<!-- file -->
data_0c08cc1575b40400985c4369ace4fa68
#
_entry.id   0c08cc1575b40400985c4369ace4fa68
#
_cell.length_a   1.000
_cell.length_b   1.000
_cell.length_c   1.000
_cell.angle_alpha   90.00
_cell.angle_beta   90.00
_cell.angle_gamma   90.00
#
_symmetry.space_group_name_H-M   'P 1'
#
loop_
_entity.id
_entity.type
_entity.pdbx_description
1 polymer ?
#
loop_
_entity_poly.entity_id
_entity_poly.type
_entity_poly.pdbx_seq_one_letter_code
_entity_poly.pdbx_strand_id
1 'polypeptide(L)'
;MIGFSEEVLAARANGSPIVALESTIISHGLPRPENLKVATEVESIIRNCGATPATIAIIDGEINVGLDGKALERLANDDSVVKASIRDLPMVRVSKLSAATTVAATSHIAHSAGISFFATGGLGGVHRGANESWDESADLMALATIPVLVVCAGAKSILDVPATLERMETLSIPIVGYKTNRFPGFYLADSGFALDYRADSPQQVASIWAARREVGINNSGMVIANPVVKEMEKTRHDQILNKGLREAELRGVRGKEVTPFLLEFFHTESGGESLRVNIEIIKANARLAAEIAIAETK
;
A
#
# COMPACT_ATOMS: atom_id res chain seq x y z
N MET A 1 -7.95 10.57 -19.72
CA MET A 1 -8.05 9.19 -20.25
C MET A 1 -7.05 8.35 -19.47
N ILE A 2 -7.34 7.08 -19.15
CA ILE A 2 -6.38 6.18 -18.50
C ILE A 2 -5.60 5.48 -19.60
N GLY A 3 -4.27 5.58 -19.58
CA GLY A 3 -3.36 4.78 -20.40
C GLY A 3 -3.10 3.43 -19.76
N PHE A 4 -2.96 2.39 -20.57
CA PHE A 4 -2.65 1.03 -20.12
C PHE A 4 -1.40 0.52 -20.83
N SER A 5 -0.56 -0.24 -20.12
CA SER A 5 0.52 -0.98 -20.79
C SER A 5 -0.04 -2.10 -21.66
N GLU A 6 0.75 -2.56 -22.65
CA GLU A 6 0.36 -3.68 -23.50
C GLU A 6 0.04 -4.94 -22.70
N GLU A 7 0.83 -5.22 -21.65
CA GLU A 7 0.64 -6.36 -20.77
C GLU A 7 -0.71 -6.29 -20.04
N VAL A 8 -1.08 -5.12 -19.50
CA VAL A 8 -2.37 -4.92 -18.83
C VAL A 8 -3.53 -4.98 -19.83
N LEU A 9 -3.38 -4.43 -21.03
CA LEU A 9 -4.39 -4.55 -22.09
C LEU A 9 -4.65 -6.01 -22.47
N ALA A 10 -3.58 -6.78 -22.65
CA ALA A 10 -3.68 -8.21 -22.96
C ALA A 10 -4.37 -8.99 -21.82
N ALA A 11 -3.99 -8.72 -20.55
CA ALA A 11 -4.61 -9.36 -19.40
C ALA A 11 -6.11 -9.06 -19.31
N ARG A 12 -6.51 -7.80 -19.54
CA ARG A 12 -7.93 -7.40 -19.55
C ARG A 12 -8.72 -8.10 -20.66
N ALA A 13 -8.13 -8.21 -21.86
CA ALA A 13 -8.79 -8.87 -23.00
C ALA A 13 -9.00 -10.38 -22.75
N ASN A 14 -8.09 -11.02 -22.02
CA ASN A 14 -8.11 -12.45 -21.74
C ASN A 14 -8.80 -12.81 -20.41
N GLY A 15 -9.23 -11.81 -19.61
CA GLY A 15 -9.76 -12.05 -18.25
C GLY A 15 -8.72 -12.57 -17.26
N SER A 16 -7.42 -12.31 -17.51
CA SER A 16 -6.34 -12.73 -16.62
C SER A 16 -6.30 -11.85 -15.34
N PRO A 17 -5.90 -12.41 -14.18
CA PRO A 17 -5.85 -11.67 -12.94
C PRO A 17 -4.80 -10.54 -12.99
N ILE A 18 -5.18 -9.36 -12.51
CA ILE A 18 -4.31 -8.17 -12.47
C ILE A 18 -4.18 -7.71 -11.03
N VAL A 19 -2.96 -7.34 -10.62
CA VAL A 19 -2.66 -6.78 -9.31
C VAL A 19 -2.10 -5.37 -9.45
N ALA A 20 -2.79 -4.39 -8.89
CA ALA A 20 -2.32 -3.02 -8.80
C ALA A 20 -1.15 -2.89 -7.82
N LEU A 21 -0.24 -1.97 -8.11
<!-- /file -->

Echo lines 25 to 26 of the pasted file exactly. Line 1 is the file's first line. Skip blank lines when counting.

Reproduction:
1 'polypeptide(L)'
;MIGFSEEVLAARANGSPIVALESTIISHGLPRPENLKVATEVESIIRNCGATPATIAIIDGEINVGLDGKALERLANDDSVVKASIRDLPMVRVSKLSAATTVAATSHIAHSAGISFFATGGLGGVHRGANESWDESADLMALATIPVLVVCAGAKSILDVPATLERMETLSIPIVGYKTNRFPGFYLADSGFALDYRADSPQQVASIWAARREVGINNSGMVIANPVVKEMEKTRHDQILNKGLREAELRGVRGKEVTPFLLEFFHTESGGESLRVNIEIIKANARLAAEIAIAETK